One gets the sense Pryor was less than adored during his run with the ‘Skins. After a promising 1,000-yard season with the Browns in 2016, he landed with a thud in Washington, catching just 20 passes last season while dealing with ligament damage in his right ankle, a setback that landed him on injured reserve in November.


Pryor revealed Monday that he underwent a pair of offseason surgeries, saying, per The Washington Post: “One was the foot, one was the ankle. I tore three ligaments in my ankle — my foot — and then I broke my ankle in May.”


On Tuesday, Pryor was less effusive:



 Terrelle Pryor’s only comment to DC media today: “I’m ready to get the f— out of here.”


If healthy, he’s in position to help the Jets, but Pryor is hardly the lead guy for New York. Stringing together a few big preseason performances would help — as would staying off the head coach’s radar.






THE PERFECT ROSTER asked Bill Barnwell to construct the perfect 53-man roster – and it must be salary cap compliant and with players from teams around the NFL.  His effort left $14 million on the table.



Antonio Brown. Gronk. Aaron Donald. Von Miller. All on the same team? Yeah, we did it. Forget last year’s squad — this is the best NFL roster money can buy under the salary cap.


In our efforts to try to build a perfect team under the $177 million salary cap while also maintaining some semblance of realism, we’ve upped the difficulty level from last year’s exercise.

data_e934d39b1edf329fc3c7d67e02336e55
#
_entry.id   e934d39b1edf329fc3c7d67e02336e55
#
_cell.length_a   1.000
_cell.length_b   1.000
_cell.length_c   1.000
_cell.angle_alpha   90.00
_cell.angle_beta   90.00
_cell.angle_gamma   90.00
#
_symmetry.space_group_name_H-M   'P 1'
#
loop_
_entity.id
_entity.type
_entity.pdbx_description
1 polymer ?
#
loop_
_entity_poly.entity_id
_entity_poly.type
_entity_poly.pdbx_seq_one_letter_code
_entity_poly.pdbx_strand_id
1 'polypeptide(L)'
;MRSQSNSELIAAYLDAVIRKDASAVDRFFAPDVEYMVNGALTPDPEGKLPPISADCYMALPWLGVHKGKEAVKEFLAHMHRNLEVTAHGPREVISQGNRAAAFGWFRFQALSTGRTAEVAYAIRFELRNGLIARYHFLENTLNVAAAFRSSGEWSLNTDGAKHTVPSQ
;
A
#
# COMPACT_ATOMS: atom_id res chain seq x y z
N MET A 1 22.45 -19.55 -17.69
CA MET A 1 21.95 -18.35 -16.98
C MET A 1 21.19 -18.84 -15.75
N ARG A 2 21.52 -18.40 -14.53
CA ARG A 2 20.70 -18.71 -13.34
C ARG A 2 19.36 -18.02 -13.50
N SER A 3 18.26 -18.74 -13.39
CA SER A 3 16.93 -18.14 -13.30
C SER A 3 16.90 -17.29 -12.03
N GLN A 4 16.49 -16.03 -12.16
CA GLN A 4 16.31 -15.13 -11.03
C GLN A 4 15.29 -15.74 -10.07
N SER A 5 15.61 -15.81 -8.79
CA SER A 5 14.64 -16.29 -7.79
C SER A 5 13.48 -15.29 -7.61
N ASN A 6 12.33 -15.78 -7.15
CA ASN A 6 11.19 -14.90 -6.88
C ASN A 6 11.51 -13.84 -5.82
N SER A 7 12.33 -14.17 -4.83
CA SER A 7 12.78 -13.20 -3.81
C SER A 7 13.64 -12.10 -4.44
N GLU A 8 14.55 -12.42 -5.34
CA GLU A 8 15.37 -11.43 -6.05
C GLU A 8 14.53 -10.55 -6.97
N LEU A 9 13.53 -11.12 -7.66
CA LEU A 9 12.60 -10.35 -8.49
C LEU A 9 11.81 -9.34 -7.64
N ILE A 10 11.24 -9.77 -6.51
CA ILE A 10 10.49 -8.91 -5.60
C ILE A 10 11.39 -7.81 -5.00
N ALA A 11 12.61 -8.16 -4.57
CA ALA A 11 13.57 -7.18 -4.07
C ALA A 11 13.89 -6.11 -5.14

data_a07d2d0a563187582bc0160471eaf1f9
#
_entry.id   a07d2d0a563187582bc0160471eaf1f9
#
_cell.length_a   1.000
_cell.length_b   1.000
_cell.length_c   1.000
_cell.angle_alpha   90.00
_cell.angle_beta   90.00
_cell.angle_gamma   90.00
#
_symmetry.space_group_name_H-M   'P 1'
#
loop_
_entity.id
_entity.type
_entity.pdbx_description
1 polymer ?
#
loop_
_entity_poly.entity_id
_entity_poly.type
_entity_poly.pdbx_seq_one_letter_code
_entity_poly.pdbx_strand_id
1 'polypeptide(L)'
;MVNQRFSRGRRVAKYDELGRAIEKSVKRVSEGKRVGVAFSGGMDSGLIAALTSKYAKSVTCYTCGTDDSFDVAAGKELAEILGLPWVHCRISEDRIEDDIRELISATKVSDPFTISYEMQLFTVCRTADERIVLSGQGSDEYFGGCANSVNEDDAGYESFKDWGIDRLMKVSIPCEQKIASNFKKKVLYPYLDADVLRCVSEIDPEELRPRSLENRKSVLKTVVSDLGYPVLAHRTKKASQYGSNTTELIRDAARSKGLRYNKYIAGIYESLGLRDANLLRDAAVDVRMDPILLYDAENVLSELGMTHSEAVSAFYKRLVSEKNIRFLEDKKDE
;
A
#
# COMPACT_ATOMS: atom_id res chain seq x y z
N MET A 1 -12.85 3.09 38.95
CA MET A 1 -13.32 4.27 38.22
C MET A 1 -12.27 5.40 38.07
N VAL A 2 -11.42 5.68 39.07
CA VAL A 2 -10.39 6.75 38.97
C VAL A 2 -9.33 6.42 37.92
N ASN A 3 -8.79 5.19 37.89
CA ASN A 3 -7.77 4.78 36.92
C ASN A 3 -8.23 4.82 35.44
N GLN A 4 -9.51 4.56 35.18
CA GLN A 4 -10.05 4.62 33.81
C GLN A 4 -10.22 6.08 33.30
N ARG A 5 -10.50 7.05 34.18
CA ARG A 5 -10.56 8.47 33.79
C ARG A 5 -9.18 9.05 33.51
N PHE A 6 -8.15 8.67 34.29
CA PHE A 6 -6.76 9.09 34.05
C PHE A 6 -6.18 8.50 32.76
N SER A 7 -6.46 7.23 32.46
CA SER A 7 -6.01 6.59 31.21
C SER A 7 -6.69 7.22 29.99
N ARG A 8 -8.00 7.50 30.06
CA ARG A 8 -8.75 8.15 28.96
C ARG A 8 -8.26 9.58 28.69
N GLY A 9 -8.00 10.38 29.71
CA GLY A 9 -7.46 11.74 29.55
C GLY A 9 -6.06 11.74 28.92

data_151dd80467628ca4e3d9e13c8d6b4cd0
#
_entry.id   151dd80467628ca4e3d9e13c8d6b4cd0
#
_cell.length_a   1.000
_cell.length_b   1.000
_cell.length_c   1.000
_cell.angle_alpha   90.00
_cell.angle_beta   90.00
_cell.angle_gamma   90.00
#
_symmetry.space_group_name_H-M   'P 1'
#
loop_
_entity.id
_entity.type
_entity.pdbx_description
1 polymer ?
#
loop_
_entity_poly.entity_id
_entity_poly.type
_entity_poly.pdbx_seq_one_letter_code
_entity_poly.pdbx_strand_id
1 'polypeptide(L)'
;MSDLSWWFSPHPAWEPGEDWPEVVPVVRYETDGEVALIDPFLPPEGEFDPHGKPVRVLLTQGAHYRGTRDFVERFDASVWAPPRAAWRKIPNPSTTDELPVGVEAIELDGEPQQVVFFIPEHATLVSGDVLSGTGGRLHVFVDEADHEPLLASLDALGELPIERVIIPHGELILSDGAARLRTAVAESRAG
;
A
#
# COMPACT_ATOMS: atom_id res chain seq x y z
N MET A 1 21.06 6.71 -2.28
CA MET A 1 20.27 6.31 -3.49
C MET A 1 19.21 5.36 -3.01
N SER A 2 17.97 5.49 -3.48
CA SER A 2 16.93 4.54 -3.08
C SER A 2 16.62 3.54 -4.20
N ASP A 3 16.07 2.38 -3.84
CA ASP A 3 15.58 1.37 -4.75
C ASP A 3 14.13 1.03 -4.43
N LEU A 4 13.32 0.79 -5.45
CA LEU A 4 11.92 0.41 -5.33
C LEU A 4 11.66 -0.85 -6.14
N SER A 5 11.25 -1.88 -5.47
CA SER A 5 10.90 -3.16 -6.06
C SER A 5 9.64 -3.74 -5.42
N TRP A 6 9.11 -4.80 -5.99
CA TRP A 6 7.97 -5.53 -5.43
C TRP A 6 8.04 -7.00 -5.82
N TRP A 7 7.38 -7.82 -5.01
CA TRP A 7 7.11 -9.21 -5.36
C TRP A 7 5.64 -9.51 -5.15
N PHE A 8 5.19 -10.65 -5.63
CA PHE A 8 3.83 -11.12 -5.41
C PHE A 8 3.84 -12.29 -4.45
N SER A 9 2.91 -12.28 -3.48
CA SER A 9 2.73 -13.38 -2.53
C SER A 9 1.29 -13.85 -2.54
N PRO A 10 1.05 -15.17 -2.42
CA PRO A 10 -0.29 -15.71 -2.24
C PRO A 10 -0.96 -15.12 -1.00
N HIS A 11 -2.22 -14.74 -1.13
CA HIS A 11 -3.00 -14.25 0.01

1 Team restraints

We’ll need at least one player — but no more than three — from each of the 32 NFL teams. No stocking up on playoff rosters.


2 Finances

Each player’s cost is determined by his current cap number after any restructuring but without any cap acceleration for the acquisition.


3 Team composition

Our team starts with 32 picks from the 2015, 2016, 2017 and 2018 drafts, with one player from each round, plus an undrafted free agent. You can try choosing between Todd Gurley and Marcus Peters. (We didn’t choose either.) Throw in a 2014 first-rounder playing out his fifth-year option and fill out the rest of the roster with 20 players on veteran contracts.


4 Special teams

As tempting as it is to fill a team with big-play threats and situational contributors, real teams fill out the back of their rosters with players who contribute on special teams. Our team will do the same.


5 Scheme